ACTEA Forum #2 -- August 2004
Summary Report of BEST/NEGST Consultation 2004 29 March to 2 April 2004, held at NEGST, Kenya
Consultation 2004 was a follow-up to a March 2002 consultation, which brought together about 35 theological educators from around the continent to discuss practical ways to improve leadership development for the African Church. The participants at Consultation 2002 identified two needs as most urgent: 1) curriculum renewal, and 2) literature development.
They also levelled two serious criticisms at existing programs for training African Church leaders: 1) graduates are inadequately prepared to deal with African realities both in the Church and in society; 2) graduates do not consistently demonstrate personal integrity and spiritual maturity. Participants attributed these weaknesses in their "products" to curricula overly influenced by the West. The typical African program of study differs little from that offered in the West. It includes few, if any, Africa-specific courses. Existing courses often are not taught from an African point of view, largely because the textbooks are imported from the West. Further, as in the West, African curricula focus on the intellect to the neglect of character and skills development.
Consultation 2004 assembled not only theological educators but also Christian publishers, because they needed to discuss issues of curriculum renewal and literature development together. Meetings held from March 29 to April 2 2004 united 60 theological educators and 10 publishers from 19 African countries. The group represented literally dozens of Bible schools, colleges, and seminaries because it included participants with considerable oversight responsibilities.
The participants discussed in depth the desired profile of an African Church leader and the curricular reforms necessary to produce such a leader (including the need for the utilisation of Africa-relevant literature). The meetings concluded with the articulation of the following action points.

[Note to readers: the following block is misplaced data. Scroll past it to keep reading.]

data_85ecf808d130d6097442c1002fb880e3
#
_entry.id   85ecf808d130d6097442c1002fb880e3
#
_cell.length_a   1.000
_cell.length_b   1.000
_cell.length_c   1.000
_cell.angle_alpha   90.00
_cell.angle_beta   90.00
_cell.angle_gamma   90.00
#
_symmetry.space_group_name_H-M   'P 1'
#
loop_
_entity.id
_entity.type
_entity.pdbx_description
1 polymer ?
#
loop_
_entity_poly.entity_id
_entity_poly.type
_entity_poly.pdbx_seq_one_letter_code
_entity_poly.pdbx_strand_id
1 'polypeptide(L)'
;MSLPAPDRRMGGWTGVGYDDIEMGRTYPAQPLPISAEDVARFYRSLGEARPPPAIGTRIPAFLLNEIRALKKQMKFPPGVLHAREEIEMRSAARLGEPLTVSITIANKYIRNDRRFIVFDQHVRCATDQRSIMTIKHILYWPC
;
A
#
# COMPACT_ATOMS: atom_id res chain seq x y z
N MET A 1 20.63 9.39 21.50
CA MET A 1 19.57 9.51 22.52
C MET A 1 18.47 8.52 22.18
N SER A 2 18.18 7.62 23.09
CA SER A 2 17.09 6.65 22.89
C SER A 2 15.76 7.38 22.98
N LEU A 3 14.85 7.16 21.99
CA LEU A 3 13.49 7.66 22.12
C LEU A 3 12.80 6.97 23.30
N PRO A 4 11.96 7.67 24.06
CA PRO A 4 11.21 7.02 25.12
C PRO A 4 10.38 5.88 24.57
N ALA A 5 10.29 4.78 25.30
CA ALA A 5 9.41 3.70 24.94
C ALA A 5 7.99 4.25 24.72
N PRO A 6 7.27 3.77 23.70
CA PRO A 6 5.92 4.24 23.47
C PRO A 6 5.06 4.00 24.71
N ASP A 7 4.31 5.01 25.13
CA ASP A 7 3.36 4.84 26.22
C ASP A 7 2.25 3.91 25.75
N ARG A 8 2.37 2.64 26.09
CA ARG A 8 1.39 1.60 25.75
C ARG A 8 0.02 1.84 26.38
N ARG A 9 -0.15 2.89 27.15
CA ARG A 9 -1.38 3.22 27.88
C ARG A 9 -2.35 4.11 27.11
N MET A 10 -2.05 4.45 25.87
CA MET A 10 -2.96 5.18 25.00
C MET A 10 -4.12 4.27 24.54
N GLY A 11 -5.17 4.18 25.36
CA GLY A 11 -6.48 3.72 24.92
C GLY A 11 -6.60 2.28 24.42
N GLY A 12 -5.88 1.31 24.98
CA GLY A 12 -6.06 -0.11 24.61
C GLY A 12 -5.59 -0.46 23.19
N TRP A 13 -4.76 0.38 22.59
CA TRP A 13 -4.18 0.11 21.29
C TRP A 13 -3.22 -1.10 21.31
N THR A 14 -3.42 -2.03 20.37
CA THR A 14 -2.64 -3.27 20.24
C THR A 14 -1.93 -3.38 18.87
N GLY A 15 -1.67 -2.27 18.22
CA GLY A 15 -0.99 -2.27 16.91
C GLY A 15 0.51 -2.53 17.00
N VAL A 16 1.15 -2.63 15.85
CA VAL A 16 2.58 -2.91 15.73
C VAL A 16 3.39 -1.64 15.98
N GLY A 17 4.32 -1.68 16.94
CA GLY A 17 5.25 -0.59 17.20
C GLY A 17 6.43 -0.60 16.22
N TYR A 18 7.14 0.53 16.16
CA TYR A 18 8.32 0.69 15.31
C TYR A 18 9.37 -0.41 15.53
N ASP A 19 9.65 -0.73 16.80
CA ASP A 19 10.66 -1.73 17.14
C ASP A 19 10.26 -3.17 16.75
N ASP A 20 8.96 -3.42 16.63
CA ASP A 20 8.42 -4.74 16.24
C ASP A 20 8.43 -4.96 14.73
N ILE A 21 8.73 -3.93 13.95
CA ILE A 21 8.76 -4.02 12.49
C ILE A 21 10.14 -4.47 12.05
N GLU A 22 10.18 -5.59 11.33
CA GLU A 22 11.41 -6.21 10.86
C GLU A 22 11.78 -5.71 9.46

While western, central, and eastern Africa were well represented at the consultation (both Anglophone and Francophone), the organisers would have wished more participants from southern and, particularly, Lusophone Africa had been free to respond positively to our invitation. Those who attended found the formal meetings and informal interaction very valuable. While the need to function in two languages slowed the process, it enriched mutual understanding. Nevertheless, separate consultations in the future would allow Francophone and Anglophone participants to address contextual concerns in greater depth needs.
Interested parties are encouraged to participate in the ongoing conversation on curriculum renewal. In particular, we are very interested in input on 1) specific examples of the lack of adequate preparation (academic, spiritual, moral, or practical) for service to the African Church, 2) recommended modifications to existing Bible college and seminary curricula (explicit or implicit), 3) suggestions for Africanising courses or curricula, 4) laudable initiatives of curriculum renewal, and 5) textbooks relevant for African theological education.
Please copy all four virtual committee chairpersons:
Reported by Richard L. Starcher
The mission of ACTEA is to promote quality evangelical theological education in Africa by providing supporting services, facilitating academic recognition, and fostering continental and inter-continental cooperation.